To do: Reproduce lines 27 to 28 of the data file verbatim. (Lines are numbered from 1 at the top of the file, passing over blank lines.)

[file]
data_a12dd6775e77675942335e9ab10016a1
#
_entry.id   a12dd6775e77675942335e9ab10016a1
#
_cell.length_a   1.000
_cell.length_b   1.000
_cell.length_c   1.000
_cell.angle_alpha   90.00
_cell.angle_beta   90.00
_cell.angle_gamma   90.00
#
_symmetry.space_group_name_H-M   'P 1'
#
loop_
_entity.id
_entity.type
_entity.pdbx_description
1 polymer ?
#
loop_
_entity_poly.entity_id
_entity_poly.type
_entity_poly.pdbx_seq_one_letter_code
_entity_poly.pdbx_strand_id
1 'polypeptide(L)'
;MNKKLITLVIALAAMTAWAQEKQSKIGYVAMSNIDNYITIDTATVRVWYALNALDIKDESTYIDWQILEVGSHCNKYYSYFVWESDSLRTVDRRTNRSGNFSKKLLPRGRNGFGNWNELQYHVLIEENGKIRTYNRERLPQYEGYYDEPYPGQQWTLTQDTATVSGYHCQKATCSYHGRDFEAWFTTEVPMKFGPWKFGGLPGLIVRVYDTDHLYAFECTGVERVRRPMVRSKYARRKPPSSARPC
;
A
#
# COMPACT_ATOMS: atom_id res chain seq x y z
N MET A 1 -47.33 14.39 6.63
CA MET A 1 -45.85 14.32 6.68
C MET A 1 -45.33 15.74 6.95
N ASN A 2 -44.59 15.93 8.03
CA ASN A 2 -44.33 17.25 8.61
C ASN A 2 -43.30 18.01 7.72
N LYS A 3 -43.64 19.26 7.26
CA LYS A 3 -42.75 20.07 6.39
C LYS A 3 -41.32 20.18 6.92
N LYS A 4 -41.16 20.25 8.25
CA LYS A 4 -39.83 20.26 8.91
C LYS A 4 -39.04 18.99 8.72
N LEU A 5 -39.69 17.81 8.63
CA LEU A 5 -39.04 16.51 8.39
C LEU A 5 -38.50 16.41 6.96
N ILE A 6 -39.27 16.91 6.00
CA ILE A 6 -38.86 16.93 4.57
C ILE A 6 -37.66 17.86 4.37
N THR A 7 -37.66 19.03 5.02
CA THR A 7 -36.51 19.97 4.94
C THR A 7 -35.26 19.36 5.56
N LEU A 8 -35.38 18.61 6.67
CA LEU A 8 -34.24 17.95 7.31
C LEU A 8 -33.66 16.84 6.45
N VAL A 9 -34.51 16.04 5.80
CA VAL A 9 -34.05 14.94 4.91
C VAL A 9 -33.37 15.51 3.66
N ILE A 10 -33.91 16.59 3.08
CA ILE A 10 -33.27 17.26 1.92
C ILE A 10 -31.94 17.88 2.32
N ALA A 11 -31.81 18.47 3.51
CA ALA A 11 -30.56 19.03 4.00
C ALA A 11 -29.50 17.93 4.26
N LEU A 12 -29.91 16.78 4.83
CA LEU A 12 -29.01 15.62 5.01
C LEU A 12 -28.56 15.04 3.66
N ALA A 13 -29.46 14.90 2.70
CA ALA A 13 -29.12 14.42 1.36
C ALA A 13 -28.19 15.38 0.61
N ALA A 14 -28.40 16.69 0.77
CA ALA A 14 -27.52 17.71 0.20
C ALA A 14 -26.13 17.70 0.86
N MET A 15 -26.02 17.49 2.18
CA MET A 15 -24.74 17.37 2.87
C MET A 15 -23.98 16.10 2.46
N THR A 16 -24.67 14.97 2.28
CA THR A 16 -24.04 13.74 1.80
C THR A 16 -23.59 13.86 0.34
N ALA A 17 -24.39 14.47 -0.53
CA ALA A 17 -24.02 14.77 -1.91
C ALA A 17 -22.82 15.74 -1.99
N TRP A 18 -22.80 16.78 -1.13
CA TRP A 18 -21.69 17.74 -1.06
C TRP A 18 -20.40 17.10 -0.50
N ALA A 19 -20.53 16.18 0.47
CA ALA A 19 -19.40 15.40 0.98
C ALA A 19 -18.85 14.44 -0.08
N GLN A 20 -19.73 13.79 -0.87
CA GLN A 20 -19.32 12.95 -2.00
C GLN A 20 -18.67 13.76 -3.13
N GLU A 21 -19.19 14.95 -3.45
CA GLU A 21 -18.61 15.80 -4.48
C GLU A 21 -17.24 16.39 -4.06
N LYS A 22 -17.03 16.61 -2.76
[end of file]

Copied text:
;
A